In a world where the price requirement does not include all cigars found in a modern humidor, it’s unclear how manufacturers would cope with additional burdens on its lower cost items and no changes to higher cost items. Some products not meeting the definition would likely be discontinued, while others that fall within the definition of premium might see price increases as manufacturers try to more evenly distribute added costs.


Three potential concerns of the cigar industry were avoided. First, flavored cigars were not outright banned. Even without an exemption for flavored products, they will still be sold as long as the meet FDA approval.

Second, the document makes it clear the FDA is not banning internet cigar sales. The word “internet” only appears three times in the 241-page document—once to describe e-cigarette’s growth, once to describe advertising and once to blatantly state the new rules will have no effect on internet sales.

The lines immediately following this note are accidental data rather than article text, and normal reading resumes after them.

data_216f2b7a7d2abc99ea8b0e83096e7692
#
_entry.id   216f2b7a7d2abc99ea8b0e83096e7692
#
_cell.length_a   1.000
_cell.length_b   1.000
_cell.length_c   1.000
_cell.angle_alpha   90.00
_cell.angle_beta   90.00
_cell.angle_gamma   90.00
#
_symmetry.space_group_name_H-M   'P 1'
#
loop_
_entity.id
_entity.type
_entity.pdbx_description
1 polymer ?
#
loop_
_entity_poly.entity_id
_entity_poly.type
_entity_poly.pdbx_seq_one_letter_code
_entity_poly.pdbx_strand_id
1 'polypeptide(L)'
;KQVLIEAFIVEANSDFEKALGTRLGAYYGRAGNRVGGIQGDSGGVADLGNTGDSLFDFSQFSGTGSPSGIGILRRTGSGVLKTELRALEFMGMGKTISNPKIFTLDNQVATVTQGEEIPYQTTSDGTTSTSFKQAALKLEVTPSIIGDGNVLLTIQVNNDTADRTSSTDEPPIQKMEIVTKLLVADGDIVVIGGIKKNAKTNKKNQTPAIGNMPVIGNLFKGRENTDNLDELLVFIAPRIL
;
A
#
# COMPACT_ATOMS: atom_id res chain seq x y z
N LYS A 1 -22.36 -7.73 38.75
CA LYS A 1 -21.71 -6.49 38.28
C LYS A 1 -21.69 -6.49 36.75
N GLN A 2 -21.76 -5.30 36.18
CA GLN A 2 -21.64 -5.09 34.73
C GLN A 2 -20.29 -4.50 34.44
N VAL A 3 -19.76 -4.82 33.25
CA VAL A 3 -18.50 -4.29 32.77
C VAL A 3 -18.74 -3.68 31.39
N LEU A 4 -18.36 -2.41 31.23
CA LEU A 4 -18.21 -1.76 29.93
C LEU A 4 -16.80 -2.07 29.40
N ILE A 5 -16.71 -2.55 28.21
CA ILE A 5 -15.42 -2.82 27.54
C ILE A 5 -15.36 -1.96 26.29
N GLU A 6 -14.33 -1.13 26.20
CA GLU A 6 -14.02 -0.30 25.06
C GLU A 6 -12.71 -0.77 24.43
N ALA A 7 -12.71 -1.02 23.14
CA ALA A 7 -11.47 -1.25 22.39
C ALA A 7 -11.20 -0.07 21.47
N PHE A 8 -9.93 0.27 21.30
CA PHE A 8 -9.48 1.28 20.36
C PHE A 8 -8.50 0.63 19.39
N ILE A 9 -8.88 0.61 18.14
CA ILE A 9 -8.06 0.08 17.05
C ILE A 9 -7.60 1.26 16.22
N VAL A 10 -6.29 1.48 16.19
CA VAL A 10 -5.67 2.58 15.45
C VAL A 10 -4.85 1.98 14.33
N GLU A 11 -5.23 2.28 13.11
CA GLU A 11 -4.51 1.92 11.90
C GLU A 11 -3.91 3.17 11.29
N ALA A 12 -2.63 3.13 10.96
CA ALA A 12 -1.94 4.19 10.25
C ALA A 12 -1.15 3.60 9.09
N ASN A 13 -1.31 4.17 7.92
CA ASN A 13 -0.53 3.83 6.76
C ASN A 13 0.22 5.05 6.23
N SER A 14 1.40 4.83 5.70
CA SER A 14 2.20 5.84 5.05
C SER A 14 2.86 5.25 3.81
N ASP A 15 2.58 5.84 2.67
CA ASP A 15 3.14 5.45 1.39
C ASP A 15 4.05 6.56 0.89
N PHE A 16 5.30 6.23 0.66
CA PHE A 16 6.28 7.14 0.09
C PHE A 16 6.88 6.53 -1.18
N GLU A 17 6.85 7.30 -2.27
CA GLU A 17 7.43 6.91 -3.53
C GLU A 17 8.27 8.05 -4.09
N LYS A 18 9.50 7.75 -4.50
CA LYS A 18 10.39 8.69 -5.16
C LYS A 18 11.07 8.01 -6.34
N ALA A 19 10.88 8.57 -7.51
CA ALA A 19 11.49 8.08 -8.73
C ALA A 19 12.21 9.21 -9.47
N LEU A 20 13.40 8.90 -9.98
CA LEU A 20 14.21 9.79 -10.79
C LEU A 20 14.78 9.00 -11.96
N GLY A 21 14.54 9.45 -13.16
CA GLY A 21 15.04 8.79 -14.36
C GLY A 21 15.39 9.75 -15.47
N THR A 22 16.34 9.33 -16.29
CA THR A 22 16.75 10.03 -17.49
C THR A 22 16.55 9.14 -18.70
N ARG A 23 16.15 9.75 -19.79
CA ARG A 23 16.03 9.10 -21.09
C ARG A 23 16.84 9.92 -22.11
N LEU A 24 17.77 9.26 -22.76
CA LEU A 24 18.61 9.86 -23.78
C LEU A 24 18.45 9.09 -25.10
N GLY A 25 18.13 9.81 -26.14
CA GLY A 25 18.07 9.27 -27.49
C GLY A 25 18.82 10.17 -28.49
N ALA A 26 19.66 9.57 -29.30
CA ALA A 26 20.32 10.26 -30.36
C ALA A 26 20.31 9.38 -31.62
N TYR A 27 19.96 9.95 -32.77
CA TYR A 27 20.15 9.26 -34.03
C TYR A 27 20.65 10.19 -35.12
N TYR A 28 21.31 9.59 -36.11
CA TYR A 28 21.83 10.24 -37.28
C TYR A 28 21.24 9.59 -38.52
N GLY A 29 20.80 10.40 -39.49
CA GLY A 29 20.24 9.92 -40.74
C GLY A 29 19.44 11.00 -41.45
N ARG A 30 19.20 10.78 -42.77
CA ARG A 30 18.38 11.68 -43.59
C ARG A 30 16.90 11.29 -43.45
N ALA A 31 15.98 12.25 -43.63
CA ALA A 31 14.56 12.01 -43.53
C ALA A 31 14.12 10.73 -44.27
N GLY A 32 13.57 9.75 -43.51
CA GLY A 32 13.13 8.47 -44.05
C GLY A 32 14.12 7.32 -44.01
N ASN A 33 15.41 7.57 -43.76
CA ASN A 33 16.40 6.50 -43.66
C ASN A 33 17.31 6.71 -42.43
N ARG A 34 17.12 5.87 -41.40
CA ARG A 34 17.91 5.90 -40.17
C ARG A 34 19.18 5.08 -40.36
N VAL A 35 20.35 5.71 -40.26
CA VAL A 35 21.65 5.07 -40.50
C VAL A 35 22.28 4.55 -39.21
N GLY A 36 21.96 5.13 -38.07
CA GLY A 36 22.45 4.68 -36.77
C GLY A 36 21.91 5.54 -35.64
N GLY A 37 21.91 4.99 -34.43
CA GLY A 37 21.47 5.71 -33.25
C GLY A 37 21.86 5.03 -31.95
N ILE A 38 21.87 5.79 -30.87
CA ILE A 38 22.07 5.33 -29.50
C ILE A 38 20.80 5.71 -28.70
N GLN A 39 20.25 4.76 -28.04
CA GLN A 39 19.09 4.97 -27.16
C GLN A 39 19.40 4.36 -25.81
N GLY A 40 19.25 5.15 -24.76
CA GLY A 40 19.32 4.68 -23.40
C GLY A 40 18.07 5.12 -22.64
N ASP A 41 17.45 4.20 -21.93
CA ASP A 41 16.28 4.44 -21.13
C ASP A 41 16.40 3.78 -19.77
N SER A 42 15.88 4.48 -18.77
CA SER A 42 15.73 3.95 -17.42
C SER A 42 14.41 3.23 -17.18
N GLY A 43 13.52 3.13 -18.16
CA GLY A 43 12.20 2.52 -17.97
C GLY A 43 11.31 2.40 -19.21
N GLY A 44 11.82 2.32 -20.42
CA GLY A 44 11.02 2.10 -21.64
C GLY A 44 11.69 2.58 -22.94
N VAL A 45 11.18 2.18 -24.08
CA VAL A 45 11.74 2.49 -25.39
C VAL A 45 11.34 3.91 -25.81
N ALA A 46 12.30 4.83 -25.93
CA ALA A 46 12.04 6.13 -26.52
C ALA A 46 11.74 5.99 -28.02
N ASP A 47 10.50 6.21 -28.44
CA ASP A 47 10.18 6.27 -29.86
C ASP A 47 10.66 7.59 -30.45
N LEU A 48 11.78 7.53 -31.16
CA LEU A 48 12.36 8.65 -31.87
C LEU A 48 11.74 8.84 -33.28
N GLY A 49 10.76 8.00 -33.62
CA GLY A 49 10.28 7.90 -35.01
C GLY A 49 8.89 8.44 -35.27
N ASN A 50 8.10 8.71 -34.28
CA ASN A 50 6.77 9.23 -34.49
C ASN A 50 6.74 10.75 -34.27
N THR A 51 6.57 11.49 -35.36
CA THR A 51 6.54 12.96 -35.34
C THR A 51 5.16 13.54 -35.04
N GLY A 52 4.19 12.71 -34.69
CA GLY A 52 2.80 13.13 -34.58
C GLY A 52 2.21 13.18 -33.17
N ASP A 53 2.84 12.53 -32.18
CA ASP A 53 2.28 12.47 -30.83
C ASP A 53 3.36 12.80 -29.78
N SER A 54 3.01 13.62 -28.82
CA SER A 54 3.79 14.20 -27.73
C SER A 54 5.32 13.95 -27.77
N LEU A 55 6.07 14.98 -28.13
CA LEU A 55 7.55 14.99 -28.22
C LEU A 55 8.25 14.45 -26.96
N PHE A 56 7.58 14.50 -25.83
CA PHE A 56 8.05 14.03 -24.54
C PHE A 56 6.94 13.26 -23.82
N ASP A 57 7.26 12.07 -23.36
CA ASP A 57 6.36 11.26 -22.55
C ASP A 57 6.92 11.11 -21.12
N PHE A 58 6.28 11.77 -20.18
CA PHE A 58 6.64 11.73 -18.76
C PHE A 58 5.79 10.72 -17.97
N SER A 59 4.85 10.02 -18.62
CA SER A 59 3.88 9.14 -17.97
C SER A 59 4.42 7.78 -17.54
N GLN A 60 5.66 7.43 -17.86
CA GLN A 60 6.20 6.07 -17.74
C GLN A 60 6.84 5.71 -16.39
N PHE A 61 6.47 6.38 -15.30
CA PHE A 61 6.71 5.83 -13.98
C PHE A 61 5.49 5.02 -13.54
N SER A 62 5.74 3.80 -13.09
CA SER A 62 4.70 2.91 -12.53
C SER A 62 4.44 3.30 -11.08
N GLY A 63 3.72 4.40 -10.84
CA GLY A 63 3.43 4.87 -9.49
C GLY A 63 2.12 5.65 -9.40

Finally, advertising for premium cigars will still be allowed, including online, although warning messages will be required if premium cigars are not exempt.


Overall, the deeming document will likely be seen as more positive than negative for the cigar industry.

The document echoes the FDA’s public statements over the last 12 months that the burgeoning e-cigarette market is its large focus, as well as smaller cigars and other non-premium products. It repeatedly indicated that these smaller and more inexpensive cigars are what it believes minors are more likely to use, a message the premium cigar industry has stressed in its meetings with regulators and Congress.

To put it bluntly, the 75-day public comment period will likely be the most trying time for the premium cigar industry. If an exemption is granted, particularly with modifications to price, weight and flavor requirements—retail humidors might not be affected at all.